Of course, OCR will continue to accept complaints from individuals and covered entities through their privacy officers must continue to accept complaints from individuals. The goal of the pilot audit program appears to be to identify best practices and discover risks and vulnerabilities that otherwise have not come to light through the complaint process.

Covered entities that are prepared will shine, while those that are not prepared will have some explaining to do.

Electronic Health Records: Could Your Practice Be at Risk?

Health Care Law Practice Group

By Health Care Law Practice Group

The federal government’s efforts at incentivizing medical providers to use electronic health records (EHRs) may be putting some practices at risk.

In Electronic Records May Increase Malpractice Lawsuit Risk,” Neil Versel with Information Week refers to a white paper published by the AC Group, a Montgomery, Texas, health IT research and consulting firm. The white paper describes the kinds of risks that medical practices may face if they try to implement EHRs too quickly without the appropriate vendors.

Even vendors who have been certified by the Office of the National Coordinator for Health Information Technology (ONC) have been found lacking in the area of “medico-legal training.” For example, according to Versel, it has been discovered that ONC certification may not require providers “to check drug orders against laboratory results or take into account social and family medical history in creating alerts,” such as the need for more frequent mammograms for a female patient with a mother who has had breast cancer.

Here are just a few other issues that have arisen :

  • Critical safety alerts are being missed due to incomplete medication lists;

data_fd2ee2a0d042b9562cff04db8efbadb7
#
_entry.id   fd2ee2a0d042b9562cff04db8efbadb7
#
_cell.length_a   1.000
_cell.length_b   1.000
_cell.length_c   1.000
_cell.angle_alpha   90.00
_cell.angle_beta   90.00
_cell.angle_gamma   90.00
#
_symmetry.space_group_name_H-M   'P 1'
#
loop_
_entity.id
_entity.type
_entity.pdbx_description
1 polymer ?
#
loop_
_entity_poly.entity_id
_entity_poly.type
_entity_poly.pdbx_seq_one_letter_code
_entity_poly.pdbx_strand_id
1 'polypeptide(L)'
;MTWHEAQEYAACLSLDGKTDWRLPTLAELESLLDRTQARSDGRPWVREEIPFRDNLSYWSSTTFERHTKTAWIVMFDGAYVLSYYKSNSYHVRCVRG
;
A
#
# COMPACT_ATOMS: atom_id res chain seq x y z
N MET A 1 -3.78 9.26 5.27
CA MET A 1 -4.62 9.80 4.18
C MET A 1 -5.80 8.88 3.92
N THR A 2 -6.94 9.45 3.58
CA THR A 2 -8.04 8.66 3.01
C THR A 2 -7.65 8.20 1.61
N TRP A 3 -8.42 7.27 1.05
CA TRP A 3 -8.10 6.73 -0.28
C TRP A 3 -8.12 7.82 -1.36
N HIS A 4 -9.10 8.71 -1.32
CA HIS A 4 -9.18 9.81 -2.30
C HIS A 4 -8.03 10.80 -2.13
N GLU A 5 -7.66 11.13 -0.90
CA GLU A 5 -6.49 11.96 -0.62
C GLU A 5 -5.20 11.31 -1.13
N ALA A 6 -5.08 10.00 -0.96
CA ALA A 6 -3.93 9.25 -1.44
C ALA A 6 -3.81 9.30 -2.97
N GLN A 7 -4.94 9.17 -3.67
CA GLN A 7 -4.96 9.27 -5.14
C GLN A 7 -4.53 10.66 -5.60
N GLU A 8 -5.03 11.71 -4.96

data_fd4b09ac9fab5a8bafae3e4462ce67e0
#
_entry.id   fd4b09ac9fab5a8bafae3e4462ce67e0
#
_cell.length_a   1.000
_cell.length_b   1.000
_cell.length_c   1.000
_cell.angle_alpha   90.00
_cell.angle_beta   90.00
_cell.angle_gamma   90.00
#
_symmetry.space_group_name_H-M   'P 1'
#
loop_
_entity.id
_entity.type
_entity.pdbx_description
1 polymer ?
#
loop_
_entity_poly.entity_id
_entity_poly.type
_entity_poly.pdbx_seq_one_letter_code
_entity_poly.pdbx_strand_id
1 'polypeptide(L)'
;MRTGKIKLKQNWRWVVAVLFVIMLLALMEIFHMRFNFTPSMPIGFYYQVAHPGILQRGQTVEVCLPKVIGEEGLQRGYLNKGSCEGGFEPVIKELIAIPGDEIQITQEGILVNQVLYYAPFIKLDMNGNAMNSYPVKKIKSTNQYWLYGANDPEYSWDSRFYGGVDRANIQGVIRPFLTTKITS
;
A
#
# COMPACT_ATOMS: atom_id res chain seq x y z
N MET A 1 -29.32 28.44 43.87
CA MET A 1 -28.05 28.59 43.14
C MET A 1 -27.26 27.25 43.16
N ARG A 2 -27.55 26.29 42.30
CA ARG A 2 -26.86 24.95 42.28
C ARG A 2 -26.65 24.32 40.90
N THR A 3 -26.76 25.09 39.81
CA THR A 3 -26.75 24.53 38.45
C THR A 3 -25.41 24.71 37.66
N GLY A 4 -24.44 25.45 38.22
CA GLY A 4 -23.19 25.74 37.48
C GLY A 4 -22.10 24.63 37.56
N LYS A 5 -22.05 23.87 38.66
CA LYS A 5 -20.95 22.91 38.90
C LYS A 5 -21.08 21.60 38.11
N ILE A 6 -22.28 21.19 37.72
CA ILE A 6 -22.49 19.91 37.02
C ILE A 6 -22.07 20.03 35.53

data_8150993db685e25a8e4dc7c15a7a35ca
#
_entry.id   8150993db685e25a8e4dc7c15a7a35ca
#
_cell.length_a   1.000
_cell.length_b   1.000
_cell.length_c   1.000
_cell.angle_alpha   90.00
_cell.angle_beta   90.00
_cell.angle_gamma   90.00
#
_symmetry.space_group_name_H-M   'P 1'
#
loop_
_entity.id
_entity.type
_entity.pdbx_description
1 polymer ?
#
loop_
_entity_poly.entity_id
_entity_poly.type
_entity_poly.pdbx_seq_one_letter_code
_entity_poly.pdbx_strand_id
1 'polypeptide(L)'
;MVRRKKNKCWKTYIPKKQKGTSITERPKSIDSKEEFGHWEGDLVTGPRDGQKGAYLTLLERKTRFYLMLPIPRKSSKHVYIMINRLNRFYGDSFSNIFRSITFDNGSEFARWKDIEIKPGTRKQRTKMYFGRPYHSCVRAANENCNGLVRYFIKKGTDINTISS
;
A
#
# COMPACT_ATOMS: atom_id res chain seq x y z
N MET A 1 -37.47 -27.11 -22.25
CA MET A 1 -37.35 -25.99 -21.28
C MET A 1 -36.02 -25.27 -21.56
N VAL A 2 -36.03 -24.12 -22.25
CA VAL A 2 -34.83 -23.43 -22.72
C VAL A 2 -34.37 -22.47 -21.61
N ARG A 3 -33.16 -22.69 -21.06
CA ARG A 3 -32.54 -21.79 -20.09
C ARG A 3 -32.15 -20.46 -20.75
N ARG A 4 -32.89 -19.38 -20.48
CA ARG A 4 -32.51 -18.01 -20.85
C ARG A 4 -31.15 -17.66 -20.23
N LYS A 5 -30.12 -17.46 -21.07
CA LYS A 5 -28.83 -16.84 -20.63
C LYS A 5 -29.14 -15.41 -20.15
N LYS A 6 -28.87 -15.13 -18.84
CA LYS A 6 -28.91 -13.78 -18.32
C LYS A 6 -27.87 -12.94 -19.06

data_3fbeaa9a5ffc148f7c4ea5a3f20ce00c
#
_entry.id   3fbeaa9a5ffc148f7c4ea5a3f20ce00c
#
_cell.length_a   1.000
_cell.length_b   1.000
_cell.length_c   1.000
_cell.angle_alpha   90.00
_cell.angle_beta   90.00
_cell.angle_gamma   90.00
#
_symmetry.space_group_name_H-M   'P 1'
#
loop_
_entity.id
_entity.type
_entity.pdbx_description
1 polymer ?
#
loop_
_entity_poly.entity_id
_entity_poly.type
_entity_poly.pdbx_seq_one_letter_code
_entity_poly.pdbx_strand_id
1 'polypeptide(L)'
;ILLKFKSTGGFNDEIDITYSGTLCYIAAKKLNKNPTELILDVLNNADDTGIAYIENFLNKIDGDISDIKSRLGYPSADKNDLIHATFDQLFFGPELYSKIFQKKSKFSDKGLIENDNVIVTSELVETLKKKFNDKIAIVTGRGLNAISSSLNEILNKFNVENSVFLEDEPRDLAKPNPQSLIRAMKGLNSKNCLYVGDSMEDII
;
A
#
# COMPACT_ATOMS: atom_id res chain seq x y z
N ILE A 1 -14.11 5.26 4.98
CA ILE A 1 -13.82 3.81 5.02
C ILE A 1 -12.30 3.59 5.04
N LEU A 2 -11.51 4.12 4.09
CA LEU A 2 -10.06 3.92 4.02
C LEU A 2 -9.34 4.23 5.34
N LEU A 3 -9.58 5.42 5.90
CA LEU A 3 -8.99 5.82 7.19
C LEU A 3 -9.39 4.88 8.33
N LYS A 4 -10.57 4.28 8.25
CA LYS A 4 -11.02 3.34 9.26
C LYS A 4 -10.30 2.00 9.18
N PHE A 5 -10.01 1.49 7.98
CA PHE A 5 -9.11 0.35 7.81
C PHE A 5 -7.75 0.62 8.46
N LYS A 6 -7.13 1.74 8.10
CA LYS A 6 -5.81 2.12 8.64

• Problems with time synchronization of records between electronic charting systems; and
  • A high percentage of EHRs do not run drug interaction checks when filling prescriptions.

So to the medical practice community: buyer beware.

The Security Breach Notification Rule

Health Care Law Practice Group

By Health Care Law Practice Group

A security breach notification only applies to “unsecured PHI”. PHI that is not encrypted or completely destroyed is considered “unsecured” by HHS. The only way, generally, that HHS has said that PHI would be considered “secured” is if it encrypted or completely destroyed. If that is the case, then the covered entity does not need to develop internal procedures for notification of security breaches. In any event, those practices should review their existing Notice of Privacy Practices to update it with respect to the new notification rule.


HHS has defined “breach” to mean a use or disclosure of unsecured PHI in violation of the HIPAA Privacy Rule. As we learned when the Privacy Rule was implemented, PHI generally cannot be used or disclosed without the individual’s prior, written authorization. However, the Privacy Rule also contains a laundry list of exceptions to the general rule. Consequently, covered entities may often have to scrutinize the Privacy Rule to determine whether a breach, indeed, even occurred. Hence, a breach will only occur if the following requirements are met: Continue reading »